• Jojoba oil: Suitable for oily or acne-prone skin since its composition is so similar to our natural skin sebum. Also has antibacterial, antimicrobial and anti-inflammatory effects that 

6. Azelaic Acid

This naturally compound is commonly found in grains like wheat, barley and rye. When used on the skin, azelaic acid exhibits anti-inflammatory and antimicrobial effects that are helpful for rosacea or acne-prone skin (source).

More specifically, research shows azelaic acid reduces redness and the number of inflammatory lesions.

It’s worth noting that the research on azelaic acid used a 15% azelaic acid gel and focused on mild to moderate papulopustular rosacea.

7. Beta Hydroxy Acids (BHA)

Unlike alpha hydroxy acids, beta hydroxy acids (BHAs) provide a gentler form of chemical exfoliation that can be helpful for some rosacea patients.

In particular, BHAs like salicylic acid can improve your skin if you tend to get acne or oily skin.

That said, BHAs can be too strong for some people. As is always the case with rosacea, listen to skin.

NOTE: a gentler alternative to BHAs is goat milk. Although it is an alpha hydroxy acid – which is usually a no-no for rosacea – there is anecdotal evidence that goat milk can actually be very soothing to sensitive skin.

8. Oats

colloidal oats

Oats have traditionally been used to soothe inflamed and irritated skin. The main reason why oats are so helpful for sensitive skin is because they:

  • have humectant properties that pull moisture to the skin.
  • increase ceramide levels. These ceramides are fatty compounds that soften the skin and also help lower inflammation.

When using oats for rosacea, you can use them in the form of colloidal oats or oat oil.

Colloidal oats are simply oats that have been ground into a fine powder (not to be confused with oat flour). They’re great for DIY face masks!

As for oat oil, it’s packed with antioxidants and fatty acids. Research shows that it repairs the skin barrier, even though it has only a moderate amount of linoleic acid (36 – 46%).

9. Resveratrol

Resveratrol is used internally and topically, because of its protective antioxidant properties and its connection to increasing collagen III (source).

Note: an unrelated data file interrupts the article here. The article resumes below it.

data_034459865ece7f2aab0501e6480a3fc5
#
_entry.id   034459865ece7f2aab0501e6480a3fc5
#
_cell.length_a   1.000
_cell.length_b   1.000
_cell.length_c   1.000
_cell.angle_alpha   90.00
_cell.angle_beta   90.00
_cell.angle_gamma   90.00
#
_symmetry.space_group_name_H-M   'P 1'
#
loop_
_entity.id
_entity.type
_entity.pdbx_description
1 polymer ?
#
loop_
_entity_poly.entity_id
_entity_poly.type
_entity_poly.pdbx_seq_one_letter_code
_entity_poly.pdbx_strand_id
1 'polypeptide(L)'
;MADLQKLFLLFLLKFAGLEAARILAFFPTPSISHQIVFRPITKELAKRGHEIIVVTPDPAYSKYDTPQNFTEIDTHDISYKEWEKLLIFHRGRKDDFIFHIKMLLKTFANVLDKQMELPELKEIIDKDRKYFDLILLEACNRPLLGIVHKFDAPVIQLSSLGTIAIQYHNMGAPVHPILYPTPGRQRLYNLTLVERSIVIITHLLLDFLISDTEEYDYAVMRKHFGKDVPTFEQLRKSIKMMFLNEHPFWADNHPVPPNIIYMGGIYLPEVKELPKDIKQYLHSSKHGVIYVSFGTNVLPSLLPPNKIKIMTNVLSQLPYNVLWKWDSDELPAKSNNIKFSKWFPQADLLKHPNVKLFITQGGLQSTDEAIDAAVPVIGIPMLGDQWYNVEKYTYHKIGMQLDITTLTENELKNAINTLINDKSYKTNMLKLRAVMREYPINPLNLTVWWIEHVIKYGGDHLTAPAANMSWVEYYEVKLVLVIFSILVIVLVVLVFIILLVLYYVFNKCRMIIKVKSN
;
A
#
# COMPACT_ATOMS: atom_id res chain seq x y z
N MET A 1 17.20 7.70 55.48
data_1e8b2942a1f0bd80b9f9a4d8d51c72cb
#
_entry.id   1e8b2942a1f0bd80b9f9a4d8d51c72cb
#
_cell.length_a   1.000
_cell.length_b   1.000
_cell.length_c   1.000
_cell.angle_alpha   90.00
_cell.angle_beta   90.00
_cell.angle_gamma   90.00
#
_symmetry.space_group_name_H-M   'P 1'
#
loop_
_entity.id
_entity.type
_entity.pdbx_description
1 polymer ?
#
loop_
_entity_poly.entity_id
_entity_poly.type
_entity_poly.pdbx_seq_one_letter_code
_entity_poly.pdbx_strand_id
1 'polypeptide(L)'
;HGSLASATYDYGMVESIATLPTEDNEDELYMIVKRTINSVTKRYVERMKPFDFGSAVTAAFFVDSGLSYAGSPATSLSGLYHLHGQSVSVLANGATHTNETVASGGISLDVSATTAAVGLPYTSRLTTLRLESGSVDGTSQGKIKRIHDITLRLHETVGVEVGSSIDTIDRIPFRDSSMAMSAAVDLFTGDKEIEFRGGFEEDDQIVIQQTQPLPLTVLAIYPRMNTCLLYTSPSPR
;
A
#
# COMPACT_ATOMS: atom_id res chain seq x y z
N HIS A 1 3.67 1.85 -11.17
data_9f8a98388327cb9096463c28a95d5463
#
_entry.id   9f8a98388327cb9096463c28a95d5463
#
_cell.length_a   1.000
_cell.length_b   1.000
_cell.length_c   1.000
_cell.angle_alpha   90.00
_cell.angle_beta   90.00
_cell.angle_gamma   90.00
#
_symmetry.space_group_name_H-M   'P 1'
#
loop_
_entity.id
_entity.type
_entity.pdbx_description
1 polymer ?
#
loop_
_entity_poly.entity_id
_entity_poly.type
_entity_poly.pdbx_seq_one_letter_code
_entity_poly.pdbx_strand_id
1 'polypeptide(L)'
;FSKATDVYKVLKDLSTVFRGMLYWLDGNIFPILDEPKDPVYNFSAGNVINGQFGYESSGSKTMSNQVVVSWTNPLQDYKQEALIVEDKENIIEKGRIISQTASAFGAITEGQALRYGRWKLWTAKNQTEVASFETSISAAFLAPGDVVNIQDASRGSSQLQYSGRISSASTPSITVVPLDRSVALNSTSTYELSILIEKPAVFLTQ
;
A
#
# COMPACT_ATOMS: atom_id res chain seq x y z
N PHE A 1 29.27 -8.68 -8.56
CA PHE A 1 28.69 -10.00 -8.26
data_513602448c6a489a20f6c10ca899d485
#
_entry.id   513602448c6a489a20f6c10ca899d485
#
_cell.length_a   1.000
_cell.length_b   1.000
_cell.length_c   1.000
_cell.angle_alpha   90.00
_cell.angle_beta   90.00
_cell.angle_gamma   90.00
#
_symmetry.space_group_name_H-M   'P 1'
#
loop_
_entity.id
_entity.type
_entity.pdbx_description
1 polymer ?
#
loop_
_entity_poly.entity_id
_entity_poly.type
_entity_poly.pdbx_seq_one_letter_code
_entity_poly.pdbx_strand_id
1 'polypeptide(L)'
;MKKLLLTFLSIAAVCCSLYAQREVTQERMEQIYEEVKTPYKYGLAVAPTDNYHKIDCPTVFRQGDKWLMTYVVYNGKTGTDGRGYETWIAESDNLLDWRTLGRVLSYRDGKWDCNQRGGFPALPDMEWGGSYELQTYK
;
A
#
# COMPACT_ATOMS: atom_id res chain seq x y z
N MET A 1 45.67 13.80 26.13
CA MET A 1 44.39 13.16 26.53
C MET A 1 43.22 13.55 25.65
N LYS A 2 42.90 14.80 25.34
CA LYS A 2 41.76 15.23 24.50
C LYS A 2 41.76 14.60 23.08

This specific type of collagen is often damaged by excessively dilated blood vessels. This means those with rosacea can already have compromised collagen III levels.

When you increase type III you encourage fibroblast function. This is significant for the skin because fibroblasts are the cells that produce collagen, elastin and hyaluronic acid.

Lastly, one particular study showed that topical use of a product containing resveratrol, green tea and caffeine reduces redness (source).

While it’s not clear exactly how much resveratrol alone reduces redness, the results of this study are promising for anyone with inflamed skin.

10. Rose water

Rose water is a by-product of the production of rose essential oil. It contains very little essential oils (about 0.05%) which means it’s less likely to irritate the skin.

Overall rosewater helps to:

  • soothe redness and inflammation.
  • hydrate the skin.
  • balance pH.
  • reduce oiliness.
  • fight off free radicals (thanks to its antioxidant content.

For rosacea, combining rosewater and glycerin can be particularly soothing and hydrating (source).

11. Aloe Vera

Aloe vera gel is an incredibly hydrating humectant that also packs in lots of nutrients, including:

  • minerals like zinc, selenium and manganese.
  • vitamins C and E.
  • B-vitamins.
  • antioxidants like beta-carotene.

In addition, aloe stimulates fibroblasts (those cells that produce collagen, elastin and hyaluronic acid).

It’s no wonder, that this natural ingredient is used for dryness, itching, inflammation and anti-aging!

But that’s not all. Consuming aloe juice is often used in some detoxes. It may help to lower inflammation and promote the elimination of toxins that are contributing to skin issues.

12. Niacinamide

Niacinamide is one of the B vitamins – specifically, one of the two forms of vitamin B3 – that stimulates collagen production, improves cell turnover, and helps smooth the surface of the skin (source).

In fact, because of its potency, niacinamide is used as an alternative to topical antibiotics that are prescribed for rosacea (source).

13. Ceramides

Ceramides are found naturally in the outermost layer of the skin. They help regulate moisture loss, protect the skin barrier and prevent the development of skin conditions.

According to various publications, these ceramides are found at lower levels in rosacea-prone skin (source). This makes the external application of ceramides to your skin crucial.